But we have this treasure in earthen vessels, so that the surpassing greatness of the power will be of God and not from ourselves. 2 Corinthians 4:7

God can use broken instruments to make incomparable music. Joni Eareckson Tada

In A Place of Healing, quadriplegic artist and disability advocate Joni Eareckson Tada tells a story about famed violinist Yitzhak Perlman. Disabled at a young age by polio, Perlman made a point of coming onstage by himself with the use of crutches and braces. At a concert in 1995, he made his usual painful entrance onto the stage.

During his performance, a string broke on his violin. An awkward silence fell over the hall. Perlman could not simply walk off the stage for a few moments and replace the string. He stopped, closed his eyes, and thought for a moment. Then he motioned for the conductor to begin again.

The virtuoso played the entire piece minus one string. He masterfully rewrote the score as he went, innovating with the strings to coax new sounds from his disabled violin. The performance was incredible. When it ended, the awestruck audience erupted into thunderous applause.

Perlman answered their appreciation with these words: “You know, sometimes it is the artist’s task to find out how much music you can still make with what you have left.”

My son Kevin dreamed of being a musician from an early age. At age thirteen, he had his own electric guitar. By nineteen, he played on the church worship team and was saving money to attend a discipleship training school that specialized in music ministry. He was playing guitar for a youth ministry outreach in Canada when he broke his neck.

His fight for life was long and hard. As he recuperated from his injury, we began to realize the depth of the loss he had suffered. Initially paralyzed from the neck down, he eventually regained some feeling and movement in all parts of his body. But it wasn’t enough for a normal life. Today he can do some things for himself but remains mostly disabled. The tracheostomy tube in his throat makes it hard for him to speak loud enough to be heard.

Gone forever is his ability to sing and to play an instrument for God. I grieved especially hard over that loss. Many times I questioned God’s decision to let that happen. I understand better now.

Each day Kevin awakens to serve his God in trust and surrender. He has created a popular website featuring Christian music that probably reaches more people with the gospel than he would have ever reached with his guitar. It’s a new score—a powerful performance. Sweet music, indeed.

Do you ever feel you are broken beyond repair? Has life beaten you up, thrown you down, and threatened to steal the song God put in your heart? It’s no problem for God. He’s a creative genius. He knows exactly how to take what’s left of our lives and use them to display His incomparable song of grace.

In fact, the greatness of His power is magnified when played out on broken instruments. There’s no danger someone will think we made the music ourselves, no doubt the Master is in the hall.

All He asks is that we offer ourselves and prepare to be awestruck. The song of praise we hear will be incomparable.

Your Turn

Join the conversation by adding your comments below.

How has God made beautiful music in your life in ways you didn’t expect?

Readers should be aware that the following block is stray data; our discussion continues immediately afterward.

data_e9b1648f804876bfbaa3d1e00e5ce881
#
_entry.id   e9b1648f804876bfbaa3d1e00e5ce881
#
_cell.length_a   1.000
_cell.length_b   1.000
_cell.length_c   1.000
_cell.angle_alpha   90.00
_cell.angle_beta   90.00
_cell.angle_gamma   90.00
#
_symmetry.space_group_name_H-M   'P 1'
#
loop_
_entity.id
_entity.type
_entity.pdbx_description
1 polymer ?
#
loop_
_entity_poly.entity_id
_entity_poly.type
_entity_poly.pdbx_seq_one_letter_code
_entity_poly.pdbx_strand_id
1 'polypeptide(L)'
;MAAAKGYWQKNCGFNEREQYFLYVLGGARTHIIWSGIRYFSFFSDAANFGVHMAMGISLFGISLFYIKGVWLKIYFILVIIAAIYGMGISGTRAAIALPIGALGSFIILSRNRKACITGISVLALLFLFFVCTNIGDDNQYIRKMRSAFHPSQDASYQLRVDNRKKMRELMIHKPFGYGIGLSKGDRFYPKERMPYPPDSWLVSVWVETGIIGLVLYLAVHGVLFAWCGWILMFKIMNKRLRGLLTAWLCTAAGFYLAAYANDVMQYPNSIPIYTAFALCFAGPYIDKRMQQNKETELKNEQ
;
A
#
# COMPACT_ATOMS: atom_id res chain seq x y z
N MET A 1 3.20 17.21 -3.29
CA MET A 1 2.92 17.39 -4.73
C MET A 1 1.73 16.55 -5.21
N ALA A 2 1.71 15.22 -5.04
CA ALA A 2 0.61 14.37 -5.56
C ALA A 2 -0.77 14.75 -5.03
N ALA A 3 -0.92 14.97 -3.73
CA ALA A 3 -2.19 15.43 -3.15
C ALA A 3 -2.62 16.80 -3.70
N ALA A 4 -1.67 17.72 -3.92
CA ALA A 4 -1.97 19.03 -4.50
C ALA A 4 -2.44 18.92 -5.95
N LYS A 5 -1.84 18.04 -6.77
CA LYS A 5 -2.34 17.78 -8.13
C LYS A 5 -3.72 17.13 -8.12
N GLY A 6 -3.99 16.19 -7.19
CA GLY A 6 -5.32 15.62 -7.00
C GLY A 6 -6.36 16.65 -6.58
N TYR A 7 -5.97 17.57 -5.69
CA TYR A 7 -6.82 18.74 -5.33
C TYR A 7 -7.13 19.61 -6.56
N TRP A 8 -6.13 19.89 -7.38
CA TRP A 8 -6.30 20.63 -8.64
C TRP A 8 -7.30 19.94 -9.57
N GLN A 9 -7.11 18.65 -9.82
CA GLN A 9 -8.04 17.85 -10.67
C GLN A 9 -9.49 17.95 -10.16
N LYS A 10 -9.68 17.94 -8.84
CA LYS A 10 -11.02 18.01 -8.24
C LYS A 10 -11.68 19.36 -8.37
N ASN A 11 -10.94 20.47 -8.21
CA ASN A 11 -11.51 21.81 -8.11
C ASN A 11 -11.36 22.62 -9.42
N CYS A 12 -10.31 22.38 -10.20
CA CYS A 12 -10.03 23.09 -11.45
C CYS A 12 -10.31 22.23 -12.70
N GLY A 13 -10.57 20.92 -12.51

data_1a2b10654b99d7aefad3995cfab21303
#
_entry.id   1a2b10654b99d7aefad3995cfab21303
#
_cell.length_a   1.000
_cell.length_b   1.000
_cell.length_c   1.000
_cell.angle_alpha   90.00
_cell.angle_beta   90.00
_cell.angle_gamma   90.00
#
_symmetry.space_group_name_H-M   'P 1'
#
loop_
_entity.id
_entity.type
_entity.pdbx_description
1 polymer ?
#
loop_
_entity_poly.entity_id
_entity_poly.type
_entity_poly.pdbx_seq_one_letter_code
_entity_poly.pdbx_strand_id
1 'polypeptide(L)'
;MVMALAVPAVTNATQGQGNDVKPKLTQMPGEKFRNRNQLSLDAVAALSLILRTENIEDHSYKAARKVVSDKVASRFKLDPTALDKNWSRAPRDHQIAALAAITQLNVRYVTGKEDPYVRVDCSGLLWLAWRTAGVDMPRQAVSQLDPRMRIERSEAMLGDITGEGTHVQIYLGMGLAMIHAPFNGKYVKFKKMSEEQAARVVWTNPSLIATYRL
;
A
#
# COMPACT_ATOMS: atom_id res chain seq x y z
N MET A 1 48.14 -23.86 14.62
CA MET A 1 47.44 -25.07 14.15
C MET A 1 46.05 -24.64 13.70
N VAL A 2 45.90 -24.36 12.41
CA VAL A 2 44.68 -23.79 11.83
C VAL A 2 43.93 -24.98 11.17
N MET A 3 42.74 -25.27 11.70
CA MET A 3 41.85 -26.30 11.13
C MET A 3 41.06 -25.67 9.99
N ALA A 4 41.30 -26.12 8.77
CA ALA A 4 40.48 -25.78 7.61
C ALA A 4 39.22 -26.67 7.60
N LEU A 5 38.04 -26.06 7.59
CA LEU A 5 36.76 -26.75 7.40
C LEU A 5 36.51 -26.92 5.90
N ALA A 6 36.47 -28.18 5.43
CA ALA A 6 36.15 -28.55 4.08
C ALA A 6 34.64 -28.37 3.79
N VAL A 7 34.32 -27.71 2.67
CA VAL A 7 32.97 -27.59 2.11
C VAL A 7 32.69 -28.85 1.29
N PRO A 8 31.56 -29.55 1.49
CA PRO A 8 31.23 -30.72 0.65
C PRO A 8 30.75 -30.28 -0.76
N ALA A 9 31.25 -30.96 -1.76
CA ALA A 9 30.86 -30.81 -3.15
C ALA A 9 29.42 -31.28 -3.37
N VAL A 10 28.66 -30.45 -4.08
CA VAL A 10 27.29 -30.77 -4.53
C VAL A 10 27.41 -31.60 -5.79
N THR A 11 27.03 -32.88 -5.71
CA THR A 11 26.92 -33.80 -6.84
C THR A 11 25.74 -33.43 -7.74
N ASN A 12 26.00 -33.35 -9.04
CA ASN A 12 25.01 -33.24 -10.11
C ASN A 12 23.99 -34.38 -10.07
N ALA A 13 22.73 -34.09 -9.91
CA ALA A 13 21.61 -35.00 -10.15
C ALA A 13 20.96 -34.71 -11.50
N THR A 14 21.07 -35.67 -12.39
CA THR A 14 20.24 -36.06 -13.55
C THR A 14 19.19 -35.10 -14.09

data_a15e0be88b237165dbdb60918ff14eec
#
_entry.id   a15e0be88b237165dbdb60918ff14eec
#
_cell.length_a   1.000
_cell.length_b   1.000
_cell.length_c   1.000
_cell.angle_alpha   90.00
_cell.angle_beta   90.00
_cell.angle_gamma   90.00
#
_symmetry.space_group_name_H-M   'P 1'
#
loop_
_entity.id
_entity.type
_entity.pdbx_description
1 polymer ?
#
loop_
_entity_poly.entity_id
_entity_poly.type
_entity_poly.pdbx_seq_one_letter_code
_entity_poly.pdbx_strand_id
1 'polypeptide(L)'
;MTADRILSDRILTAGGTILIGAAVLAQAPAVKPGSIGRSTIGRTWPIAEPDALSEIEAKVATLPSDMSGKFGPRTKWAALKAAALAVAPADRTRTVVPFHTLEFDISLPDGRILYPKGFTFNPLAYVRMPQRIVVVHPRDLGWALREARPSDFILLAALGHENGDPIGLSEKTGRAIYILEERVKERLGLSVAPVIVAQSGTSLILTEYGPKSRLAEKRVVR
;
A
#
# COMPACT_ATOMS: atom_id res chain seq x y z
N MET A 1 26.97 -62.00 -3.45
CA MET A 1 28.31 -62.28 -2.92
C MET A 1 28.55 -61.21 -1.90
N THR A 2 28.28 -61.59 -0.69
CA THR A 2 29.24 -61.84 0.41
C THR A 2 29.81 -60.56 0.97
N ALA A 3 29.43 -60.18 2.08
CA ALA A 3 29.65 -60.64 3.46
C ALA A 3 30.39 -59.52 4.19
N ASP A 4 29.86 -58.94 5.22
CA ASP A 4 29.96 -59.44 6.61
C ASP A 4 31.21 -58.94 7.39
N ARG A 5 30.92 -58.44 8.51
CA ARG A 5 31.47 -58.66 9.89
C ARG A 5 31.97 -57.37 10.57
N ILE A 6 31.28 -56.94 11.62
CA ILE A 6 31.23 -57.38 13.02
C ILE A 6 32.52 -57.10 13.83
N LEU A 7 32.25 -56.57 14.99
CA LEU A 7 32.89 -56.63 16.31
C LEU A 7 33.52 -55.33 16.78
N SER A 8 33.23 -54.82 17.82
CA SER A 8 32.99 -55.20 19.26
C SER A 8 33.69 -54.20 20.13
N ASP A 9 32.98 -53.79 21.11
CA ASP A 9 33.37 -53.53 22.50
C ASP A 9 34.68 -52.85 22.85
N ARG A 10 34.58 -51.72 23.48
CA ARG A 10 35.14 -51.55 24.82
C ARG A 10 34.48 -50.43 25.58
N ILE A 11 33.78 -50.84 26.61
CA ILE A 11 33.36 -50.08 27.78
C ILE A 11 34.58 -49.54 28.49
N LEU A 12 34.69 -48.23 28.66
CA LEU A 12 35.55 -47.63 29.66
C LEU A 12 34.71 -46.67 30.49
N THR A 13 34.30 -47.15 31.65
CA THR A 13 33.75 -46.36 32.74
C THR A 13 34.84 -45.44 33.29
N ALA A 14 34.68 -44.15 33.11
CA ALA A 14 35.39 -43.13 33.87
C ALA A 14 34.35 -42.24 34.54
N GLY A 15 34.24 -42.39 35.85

by Pam Thorson

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Pam was born at the Millington Naval Base outside of Memphis, Tennessee, the first child of a Wisconsin navy seaman and a Southern belle. Her early life was marked by many moves around the country as her father pursued a career in broadcasting. After traveling throughout the deep South and the Pacific Northwest, the family finally settled on the Nimiipuu (Nez Perce) reservation in Idaho. Pam met her wonderful husband during college, set her roots down deep along the banks of the Clearwater River, and happily began a home and family. Pam and Aaron educated all five of their children at home. They began homeschooling in 1982 and graduated their youngest daughter in 2006. Pam and Aaron have been married forty-one years. They have five grown children, two sets of precious in-laws, and two beautiful granddaughters. Pam has long loved to write. She began writing for the local college newspaper and homeschooling group. Later she authored many devotionals for her church and an article for Evangel. In 2008 she wrote Song in the Night, the true account of her son’s injury in Canada, their fight to keep the doctors from pulling the plug, and the subsequent journey back home. Her second book is due for release by Lighthouse Publishing of the Carolinas in early 2014. In 2000, Pam became certified as a nurses’ aide to care for their injured son. She and her family have operated a certified family home licensed by the state of Idaho since 2000. In 2011, she completed the practical nurse program at Walla Walla Community College and earned her license as an LPN. Her conversion to the Lord Jesus Christ in 1975 set her on a journey with her Savior spanning nearly four decades. Her love for and devotion to life has come from this association with her Creator. Pam adores her husband, her family, and friends. She enjoys her beautiful little log home, good coffee, the sound of the river at night, and just about any kind of Christian music.

About Be the Light Editor

Martin Wiles is a minister, author, freelance editor, and English teacher who lives in Greenwood, SC. He is the founder of Love Lines from God and is the author of Grits & Grace and God and Grits, Gumbo and Going to Church. He serves as Managing Editor for Christian Devotions ( and Assistant Editor for Lighthouse Publishing of the Carolinas. He and his wife are parents of two and grandparents of three.

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